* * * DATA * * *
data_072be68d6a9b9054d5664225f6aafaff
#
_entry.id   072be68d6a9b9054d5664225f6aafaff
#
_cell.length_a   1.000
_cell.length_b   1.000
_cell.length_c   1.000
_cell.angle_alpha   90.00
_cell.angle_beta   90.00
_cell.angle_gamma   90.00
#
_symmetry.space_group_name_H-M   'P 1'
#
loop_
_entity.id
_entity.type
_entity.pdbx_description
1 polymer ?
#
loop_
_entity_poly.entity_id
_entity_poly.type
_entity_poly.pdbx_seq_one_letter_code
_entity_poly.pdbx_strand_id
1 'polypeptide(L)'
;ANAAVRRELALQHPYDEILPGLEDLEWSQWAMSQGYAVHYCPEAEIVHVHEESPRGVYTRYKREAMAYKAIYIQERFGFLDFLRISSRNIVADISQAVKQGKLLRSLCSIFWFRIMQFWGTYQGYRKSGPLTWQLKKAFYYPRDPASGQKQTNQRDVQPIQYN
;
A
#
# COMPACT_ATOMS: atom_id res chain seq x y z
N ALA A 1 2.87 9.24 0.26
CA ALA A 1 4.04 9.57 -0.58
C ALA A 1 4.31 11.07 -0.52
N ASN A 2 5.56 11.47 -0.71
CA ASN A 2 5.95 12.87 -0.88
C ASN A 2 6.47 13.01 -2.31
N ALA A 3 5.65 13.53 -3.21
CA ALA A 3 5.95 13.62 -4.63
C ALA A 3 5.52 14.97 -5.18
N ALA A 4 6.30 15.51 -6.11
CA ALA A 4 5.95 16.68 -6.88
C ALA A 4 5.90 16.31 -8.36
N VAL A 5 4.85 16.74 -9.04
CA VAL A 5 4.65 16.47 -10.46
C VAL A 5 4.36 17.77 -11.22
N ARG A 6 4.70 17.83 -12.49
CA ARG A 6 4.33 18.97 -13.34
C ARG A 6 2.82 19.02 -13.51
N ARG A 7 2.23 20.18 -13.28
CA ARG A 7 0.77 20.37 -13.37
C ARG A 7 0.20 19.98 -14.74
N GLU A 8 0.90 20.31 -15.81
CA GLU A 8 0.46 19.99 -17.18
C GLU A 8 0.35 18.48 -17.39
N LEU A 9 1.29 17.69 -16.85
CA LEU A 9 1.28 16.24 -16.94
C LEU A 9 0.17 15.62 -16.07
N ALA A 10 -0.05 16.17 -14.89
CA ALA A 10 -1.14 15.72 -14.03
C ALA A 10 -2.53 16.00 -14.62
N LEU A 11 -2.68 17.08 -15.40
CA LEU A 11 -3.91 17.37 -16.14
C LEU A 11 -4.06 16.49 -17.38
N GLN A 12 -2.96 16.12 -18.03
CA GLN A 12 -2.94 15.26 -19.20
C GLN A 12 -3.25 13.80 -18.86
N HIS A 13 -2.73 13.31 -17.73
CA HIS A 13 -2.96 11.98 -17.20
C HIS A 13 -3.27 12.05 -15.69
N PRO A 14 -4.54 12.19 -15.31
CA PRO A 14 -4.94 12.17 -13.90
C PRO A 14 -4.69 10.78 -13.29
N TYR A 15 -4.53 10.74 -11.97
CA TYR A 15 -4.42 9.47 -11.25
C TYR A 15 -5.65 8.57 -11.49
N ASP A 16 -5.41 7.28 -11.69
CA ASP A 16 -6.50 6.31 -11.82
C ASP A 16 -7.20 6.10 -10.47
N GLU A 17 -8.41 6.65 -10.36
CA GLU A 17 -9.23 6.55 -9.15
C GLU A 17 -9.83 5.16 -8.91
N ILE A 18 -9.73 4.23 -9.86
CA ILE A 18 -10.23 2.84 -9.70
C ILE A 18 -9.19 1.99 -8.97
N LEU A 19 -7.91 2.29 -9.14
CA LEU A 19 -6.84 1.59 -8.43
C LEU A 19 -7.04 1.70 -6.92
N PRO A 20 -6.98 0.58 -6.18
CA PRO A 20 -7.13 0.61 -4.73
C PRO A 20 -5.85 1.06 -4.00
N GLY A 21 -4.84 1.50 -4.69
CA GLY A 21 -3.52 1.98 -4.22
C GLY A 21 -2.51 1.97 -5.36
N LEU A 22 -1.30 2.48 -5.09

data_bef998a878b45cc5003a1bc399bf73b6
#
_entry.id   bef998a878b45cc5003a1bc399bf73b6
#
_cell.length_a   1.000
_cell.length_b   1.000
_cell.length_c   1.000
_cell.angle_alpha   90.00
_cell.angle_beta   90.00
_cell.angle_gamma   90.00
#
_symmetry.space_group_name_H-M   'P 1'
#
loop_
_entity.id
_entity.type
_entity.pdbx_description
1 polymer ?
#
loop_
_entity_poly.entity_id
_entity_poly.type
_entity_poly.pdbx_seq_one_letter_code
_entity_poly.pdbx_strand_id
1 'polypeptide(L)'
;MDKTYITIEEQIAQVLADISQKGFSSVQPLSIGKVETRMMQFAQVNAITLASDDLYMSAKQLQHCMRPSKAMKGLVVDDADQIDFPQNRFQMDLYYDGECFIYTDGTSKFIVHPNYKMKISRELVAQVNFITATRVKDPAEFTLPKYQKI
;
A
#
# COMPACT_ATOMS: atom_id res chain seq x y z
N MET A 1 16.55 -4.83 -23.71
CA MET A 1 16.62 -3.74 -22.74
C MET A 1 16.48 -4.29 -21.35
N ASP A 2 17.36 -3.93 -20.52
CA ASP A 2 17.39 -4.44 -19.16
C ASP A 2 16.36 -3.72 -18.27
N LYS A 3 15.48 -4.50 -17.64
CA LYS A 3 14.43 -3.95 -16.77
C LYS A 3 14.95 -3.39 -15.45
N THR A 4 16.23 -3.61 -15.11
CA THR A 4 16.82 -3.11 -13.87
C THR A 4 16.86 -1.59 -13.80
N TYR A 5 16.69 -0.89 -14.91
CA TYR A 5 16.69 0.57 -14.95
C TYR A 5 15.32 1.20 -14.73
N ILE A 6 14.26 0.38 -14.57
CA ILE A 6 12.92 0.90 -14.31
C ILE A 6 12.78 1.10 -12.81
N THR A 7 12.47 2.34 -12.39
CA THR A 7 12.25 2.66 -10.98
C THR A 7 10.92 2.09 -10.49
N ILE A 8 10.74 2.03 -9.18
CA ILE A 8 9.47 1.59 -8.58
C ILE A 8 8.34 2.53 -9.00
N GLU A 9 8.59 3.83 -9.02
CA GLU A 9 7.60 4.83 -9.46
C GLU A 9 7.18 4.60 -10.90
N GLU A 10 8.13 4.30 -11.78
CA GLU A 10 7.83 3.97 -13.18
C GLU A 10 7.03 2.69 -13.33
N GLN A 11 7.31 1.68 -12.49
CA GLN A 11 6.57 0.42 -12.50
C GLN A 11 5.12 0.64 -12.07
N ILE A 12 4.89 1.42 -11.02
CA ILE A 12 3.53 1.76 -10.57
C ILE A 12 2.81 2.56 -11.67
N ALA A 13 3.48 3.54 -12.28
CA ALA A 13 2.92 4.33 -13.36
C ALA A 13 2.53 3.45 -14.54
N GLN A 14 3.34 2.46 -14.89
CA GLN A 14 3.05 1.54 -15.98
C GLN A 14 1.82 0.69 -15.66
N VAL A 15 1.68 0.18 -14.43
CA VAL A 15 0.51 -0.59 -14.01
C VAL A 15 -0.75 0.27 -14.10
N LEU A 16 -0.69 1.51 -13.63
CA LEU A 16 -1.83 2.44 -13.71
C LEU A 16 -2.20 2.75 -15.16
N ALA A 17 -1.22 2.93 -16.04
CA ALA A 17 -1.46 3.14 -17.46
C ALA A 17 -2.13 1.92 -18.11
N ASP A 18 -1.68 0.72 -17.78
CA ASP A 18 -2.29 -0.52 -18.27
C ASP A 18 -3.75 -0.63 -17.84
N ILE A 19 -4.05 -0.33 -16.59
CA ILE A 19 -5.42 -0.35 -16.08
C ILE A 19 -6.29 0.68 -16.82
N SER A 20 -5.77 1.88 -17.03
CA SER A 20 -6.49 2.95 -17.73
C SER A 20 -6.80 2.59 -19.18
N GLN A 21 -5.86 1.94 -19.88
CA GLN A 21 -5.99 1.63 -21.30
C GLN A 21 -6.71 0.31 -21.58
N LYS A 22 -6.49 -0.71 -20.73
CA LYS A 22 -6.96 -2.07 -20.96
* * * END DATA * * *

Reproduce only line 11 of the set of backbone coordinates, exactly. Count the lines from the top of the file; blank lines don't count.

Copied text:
#